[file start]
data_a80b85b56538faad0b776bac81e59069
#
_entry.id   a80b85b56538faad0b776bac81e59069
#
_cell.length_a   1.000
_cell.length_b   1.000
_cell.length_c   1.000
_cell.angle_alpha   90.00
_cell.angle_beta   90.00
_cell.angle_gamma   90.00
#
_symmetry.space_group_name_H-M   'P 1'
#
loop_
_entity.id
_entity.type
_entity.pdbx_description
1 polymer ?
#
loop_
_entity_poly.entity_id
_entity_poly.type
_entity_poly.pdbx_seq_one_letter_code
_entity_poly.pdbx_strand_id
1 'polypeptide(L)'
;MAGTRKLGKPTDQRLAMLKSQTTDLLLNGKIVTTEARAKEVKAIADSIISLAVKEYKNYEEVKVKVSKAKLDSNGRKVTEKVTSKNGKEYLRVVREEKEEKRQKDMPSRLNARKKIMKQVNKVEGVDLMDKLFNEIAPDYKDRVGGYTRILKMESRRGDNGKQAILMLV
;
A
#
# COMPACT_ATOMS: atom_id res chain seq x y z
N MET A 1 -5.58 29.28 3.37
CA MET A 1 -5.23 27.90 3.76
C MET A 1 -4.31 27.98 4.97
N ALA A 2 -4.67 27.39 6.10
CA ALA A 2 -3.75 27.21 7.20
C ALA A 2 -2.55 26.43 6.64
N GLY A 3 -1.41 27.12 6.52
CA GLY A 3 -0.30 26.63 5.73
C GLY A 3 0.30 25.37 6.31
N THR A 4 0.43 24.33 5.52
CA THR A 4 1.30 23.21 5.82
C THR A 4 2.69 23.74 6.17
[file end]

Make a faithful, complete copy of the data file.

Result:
data_a80b85b56538faad0b776bac81e59069
#
_entry.id   a80b85b56538faad0b776bac81e59069
#
_cell.length_a   1.000
_cell.length_b   1.000
_cell.length_c   1.000
_cell.angle_alpha   90.00
_cell.angle_beta   90.00
_cell.angle_gamma   90.00
#
_symmetry.space_group_name_H-M   'P 1'
#
loop_
_entity.id
_entity.type
_entity.pdbx_description
1 polymer ?
#
loop_
_entity_poly.entity_id
_entity_poly.type
_entity_poly.pdbx_seq_one_letter_code
_entity_poly.pdbx_strand_id
1 'polypeptide(L)'
;MAGTRKLGKPTDQRLAMLKSQTTDLLLNGKIVTTEARAKEVKAIADSIISLAVKEYKNYEEVKVKVSKAKLDSNGRKVTEKVTSKNGKEYLRVVREEKEEKRQKDMPSRLNARKKIMKQVNKVEGVDLMDKLFNEIAPDYKDRVGGYTRILKMESRRGDNGKQAILMLV
;
A
#
# COMPACT_ATOMS: atom_id res chain seq x y z
N MET A 1 -5.58 29.28 3.37
CA MET A 1 -5.23 27.90 3.76
C MET A 1 -4.31 27.98 4.97
N ALA A 2 -4.67 27.39 6.10
CA ALA A 2 -3.75 27.21 7.20
C ALA A 2 -2.55 26.43 6.64
N GLY A 3 -1.41 27.12 6.52
CA GLY A 3 -0.30 26.63 5.73
C GLY A 3 0.30 25.37 6.31
N THR A 4 0.43 24.33 5.52
CA THR A 4 1.30 23.21 5.82
C THR A 4 2.69 23.74 6.17